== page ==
The following poems are paired for a variety of reasons. Wallace Stevens' "The Idea of Order at Key West" and Elizabeth Bishop's "At the Fishhouses" are paired because they both take place at Key West, but have different messages. Adrienne Rich's "Diving into the Wreck" and Robert Hayden's "Diver" are both about diving, obviously, into the ocean and exploring a wreck beneath the water as well as exploring history. "Once By the Pacific" and "Neither Out Far Nor In Deep" are both by Frost so that's a nice pairing. Margaret Atwood's "Siren Song" and Louise Gluck's "Penelope's Song" are both songs that refer to the Odyssey. By readdressing the Odyssey in a different light while continuing to work with sound, students can make connections as well as make evaluations about perspective.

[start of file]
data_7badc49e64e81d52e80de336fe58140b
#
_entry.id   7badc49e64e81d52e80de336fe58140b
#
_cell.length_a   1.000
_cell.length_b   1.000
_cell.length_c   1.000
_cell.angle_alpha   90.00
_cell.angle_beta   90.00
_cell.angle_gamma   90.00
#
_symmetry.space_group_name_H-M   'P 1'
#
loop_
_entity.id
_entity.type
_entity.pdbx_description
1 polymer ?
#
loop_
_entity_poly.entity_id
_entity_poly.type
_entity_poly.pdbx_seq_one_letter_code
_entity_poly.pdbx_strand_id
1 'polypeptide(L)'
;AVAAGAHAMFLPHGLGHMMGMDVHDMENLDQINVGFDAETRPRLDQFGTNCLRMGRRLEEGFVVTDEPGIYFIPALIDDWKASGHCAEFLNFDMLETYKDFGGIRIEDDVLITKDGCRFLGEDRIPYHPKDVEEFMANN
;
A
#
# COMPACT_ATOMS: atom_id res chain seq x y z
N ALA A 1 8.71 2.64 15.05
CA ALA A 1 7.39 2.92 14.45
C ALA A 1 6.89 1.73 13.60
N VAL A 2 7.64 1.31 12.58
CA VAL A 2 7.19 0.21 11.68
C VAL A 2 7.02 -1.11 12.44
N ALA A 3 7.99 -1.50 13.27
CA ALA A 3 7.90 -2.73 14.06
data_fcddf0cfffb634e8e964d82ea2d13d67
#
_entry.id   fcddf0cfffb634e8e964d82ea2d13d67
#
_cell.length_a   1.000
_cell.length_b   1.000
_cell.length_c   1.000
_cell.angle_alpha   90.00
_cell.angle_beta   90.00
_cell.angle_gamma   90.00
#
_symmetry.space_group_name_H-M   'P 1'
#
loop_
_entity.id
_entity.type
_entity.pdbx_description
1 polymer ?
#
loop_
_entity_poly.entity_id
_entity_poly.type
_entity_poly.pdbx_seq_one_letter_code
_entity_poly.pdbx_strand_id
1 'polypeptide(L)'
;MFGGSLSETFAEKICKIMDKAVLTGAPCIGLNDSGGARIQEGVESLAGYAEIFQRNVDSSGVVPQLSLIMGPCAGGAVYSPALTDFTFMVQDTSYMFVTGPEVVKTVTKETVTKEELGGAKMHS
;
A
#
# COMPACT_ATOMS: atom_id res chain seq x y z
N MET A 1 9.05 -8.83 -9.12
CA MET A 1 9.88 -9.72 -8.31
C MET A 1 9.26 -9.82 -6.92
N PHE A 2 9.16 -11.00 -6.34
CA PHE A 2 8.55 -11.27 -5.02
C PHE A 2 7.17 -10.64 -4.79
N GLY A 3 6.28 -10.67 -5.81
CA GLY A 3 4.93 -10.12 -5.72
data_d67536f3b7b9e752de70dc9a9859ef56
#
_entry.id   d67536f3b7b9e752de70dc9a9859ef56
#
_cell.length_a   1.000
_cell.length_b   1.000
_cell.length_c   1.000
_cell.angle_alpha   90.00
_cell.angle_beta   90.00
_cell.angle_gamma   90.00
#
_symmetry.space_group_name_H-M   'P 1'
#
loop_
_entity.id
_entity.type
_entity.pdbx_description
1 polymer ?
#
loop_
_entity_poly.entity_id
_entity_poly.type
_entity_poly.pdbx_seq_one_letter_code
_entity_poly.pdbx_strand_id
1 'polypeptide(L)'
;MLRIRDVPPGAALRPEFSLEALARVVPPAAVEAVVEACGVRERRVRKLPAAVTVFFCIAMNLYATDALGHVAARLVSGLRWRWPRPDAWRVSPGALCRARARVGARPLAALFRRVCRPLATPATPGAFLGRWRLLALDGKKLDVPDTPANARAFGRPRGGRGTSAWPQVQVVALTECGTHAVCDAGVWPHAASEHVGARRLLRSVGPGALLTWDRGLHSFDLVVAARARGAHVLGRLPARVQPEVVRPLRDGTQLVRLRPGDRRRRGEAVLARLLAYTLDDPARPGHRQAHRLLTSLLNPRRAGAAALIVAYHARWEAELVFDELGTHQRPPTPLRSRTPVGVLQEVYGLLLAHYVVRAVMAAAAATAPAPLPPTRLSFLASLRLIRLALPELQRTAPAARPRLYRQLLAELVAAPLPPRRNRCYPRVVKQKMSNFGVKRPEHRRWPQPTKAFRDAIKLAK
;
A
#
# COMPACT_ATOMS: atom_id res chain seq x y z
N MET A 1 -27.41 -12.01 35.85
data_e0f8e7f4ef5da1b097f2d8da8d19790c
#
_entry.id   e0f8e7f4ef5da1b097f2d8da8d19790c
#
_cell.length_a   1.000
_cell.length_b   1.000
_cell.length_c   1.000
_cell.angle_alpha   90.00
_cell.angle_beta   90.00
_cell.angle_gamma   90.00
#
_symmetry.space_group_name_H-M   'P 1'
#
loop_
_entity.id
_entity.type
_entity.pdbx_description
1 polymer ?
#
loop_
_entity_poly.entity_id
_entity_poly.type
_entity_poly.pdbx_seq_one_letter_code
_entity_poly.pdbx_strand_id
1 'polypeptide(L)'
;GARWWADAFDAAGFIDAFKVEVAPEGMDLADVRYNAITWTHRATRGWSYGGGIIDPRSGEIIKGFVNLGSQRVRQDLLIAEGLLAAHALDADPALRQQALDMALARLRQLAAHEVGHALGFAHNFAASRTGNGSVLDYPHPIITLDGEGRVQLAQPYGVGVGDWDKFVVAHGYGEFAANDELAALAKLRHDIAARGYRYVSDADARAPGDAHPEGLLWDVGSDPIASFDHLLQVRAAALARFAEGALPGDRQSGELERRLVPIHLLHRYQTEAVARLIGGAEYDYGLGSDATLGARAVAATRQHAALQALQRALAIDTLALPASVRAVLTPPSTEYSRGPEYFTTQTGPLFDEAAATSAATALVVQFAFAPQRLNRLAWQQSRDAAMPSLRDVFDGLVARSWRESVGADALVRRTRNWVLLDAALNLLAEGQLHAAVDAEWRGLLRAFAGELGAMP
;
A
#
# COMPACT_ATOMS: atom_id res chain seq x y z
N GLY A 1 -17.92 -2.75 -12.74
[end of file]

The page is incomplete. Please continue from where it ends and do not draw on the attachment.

In the words of Billy Collins in his poem "Introduction to Poetry," I don't want the students to feel as if we are, "beating it with a hose/ to find out what it really means." The sound of poetry should be a pleasurable experience. The sound is the first aspect of poetry that we absorb. Even if we read the poem to ourselves, it is the sound we hear internally that is part of the allure and first step toward understanding. I want students to walk away from the course with the ability to hear the elements of poetry and hear beyond the surface. Even if it seems as if we are beating the poetry to find meaning at times, I want students to leave the course with an appreciation for poetry. I hope it is an eye-opening experience rather than an arduous one. That said, I continue with the dry objectives that might lead some to believe we attempt to "torture a confession out of it (the poetry)." The second most important thing I want students to accomplish is writing an interpretation/analysis of a poem. This essay must evaluate structure, style and themes. We delve into prosodic analysis. It is necessary for students to use detailed support from the texts when writing an interpretation or analysis. Students make judgments about a work's artistry and quality as well as its social and cultural values. I want them to utilize their own voices and explore tone and voice in their own writing as well as identify it in the writing of others. We develop student vocabulary throughout the year. Students must utilize a strong vocabulary on the essay portion of the AP exam as well as understand the multiple choice questions.